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Sensors 2018, 18(5), 1561; https://doi.org/10.3390/s18051561

Hyperspectral Imaging and Spectrometry-Derived Spectral Features for Bitter Pit Detection in Storage Apples

1
Department of Biological Systems Engineering, Washington State University, PO Box 646120, Pullman, WA 99164, USA
2
Center for Precision and Automated Agricultural Systems, Washington State University, 24106 North Bunn Road, Prosser, WA 99350, USA
*
Author to whom correspondence should be addressed.
Received: 5 April 2018 / Revised: 8 May 2018 / Accepted: 10 May 2018 / Published: 15 May 2018
(This article belongs to the Section Remote Sensors)
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Abstract

Bitter pit is one of the most important disorders in apples. Some of the fresh market apple varieties are susceptible to bitter pit disorder. In this study, visible–near-infrared spectrometry-based reflectance spectral data (350–2500 nm) were acquired from 2014, 2015 and 2016 harvest produce after 63 days of storage at 5 °C. Selected spectral features from 2014 season were used to classify the healthy and bitter pit samples from three years. In addition, these spectral features were also validated using hyperspectral imagery data collected on 2016 harvest produce after storage in a commercial storage facility for 5 months. The hyperspectral images were captured from either sides of apples in the range of 550–1700 nm. These images were analyzed to extract additional set of spectral features that were effective in bitter pit detection. Based on these features, an automated spatial data analysis algorithm was developed to detect bitter pit points. The pit area was extracted, and logistic regression was used to define the categorizing threshold. This method was able to classify the healthy and bitter pit apples with an accuracy of 85%. Finally, hyperspectral imagery derived spectral features were re-evaluated on the visible–near-infrared reflectance data acquired with spectrometer. The pertinent partial least square regression classification accuracies were in the range of 90–100%. Overall, the study identified salient spectral features based on both hyperspectral spectrometry and imaging techniques that can be used to develop a sensing solution to sort the fruit on the packaging lines. View Full-Text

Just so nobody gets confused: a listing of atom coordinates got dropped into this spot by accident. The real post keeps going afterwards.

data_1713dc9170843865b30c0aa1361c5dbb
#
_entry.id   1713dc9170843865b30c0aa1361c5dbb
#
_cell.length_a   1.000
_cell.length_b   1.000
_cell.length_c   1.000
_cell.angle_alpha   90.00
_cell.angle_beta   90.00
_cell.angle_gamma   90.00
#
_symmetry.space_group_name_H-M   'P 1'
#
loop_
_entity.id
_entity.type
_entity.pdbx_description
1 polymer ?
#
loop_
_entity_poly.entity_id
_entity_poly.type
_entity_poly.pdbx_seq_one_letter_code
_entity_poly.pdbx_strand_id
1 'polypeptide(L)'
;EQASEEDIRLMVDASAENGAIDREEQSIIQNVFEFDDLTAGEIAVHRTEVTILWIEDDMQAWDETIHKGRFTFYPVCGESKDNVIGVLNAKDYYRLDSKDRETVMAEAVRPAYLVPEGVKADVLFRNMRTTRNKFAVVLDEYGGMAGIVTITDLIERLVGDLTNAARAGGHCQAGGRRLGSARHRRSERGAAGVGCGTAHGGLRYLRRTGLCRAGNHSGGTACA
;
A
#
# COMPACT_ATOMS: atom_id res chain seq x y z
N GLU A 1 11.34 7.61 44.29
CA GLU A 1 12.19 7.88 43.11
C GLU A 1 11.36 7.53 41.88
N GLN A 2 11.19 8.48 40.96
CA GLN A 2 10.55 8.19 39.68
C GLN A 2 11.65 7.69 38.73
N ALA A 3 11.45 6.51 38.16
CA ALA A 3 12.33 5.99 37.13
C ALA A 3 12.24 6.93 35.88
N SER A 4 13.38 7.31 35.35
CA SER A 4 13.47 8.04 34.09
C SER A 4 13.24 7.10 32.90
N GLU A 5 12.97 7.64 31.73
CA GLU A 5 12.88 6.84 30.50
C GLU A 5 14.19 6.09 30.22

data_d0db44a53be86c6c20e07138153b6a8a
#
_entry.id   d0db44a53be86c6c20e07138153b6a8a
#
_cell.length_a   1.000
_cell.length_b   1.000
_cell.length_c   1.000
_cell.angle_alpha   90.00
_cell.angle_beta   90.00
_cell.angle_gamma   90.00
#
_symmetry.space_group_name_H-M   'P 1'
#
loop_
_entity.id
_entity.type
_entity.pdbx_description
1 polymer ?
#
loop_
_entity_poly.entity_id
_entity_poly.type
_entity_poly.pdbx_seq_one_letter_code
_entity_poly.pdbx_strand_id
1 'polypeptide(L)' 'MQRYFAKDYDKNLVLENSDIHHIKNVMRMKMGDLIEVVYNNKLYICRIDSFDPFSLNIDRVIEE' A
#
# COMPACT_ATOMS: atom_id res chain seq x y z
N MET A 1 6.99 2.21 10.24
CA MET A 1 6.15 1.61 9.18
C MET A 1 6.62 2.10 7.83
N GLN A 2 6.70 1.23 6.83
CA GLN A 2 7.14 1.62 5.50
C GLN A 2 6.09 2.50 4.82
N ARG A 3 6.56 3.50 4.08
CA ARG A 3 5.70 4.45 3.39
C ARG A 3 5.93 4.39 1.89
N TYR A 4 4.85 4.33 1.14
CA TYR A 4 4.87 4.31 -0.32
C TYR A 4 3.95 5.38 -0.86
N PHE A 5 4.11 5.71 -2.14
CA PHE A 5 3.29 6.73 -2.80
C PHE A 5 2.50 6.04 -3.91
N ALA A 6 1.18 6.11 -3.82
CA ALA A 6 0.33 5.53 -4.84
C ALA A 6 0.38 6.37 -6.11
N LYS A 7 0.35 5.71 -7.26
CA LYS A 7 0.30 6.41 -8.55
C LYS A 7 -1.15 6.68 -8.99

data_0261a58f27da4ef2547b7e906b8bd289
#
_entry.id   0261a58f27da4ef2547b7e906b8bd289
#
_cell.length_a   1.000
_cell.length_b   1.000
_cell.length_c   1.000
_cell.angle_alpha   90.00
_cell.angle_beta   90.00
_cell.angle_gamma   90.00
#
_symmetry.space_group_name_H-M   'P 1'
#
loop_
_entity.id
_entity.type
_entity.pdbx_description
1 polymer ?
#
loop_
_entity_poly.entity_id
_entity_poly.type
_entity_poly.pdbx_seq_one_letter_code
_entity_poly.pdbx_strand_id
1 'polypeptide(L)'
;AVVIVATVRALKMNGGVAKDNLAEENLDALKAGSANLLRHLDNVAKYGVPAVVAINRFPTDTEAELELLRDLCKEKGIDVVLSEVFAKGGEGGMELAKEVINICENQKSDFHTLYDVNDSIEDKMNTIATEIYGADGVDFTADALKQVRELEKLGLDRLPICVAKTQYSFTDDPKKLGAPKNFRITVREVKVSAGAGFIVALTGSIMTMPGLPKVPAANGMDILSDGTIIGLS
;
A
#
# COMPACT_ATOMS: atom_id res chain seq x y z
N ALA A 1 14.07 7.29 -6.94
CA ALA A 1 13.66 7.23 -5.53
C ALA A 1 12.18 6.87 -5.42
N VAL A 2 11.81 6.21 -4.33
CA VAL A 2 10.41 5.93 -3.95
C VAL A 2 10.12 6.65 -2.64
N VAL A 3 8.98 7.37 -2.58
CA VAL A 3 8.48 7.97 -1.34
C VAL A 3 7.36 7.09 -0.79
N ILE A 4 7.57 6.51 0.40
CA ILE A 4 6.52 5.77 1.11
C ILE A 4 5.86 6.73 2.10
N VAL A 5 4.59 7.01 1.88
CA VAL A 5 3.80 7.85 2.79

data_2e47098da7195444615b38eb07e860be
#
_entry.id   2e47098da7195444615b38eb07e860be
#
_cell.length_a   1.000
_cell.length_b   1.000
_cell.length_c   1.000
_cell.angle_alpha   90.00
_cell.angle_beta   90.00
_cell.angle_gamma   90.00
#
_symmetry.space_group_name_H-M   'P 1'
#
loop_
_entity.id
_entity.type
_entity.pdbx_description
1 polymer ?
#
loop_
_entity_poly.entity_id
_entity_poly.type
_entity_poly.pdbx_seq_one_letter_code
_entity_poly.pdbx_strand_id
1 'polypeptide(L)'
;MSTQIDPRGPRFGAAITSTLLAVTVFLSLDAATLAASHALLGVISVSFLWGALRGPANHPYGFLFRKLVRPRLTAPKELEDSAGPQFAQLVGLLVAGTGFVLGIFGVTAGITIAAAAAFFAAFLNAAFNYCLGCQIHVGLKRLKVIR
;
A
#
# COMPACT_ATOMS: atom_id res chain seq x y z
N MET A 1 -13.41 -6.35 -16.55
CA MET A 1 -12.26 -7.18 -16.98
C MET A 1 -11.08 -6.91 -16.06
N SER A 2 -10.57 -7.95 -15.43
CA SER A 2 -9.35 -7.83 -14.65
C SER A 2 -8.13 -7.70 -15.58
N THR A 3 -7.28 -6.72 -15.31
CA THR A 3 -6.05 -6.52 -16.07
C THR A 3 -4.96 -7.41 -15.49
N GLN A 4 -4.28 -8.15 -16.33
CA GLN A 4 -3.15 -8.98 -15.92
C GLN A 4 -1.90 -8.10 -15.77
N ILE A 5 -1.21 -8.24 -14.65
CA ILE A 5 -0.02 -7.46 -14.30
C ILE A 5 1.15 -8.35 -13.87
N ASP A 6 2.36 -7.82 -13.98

Keywords: Honeycrisp; visible–near-infrared spectroscopy; image processing; classification Honeycrisp; visible–near-infrared spectroscopy; image processing; classification
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This is an open access article distributed under the Creative Commons Attribution License which permits unrestricted use, distribution, and reproduction in any medium, provided the original work is properly cited (CC BY 4.0).
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Jarolmasjed, S.; Khot, L.R.; Sankaran, S. Hyperspectral Imaging and Spectrometry-Derived Spectral Features for Bitter Pit Detection in Storage Apples. Sensors 2018, 18, 1561.

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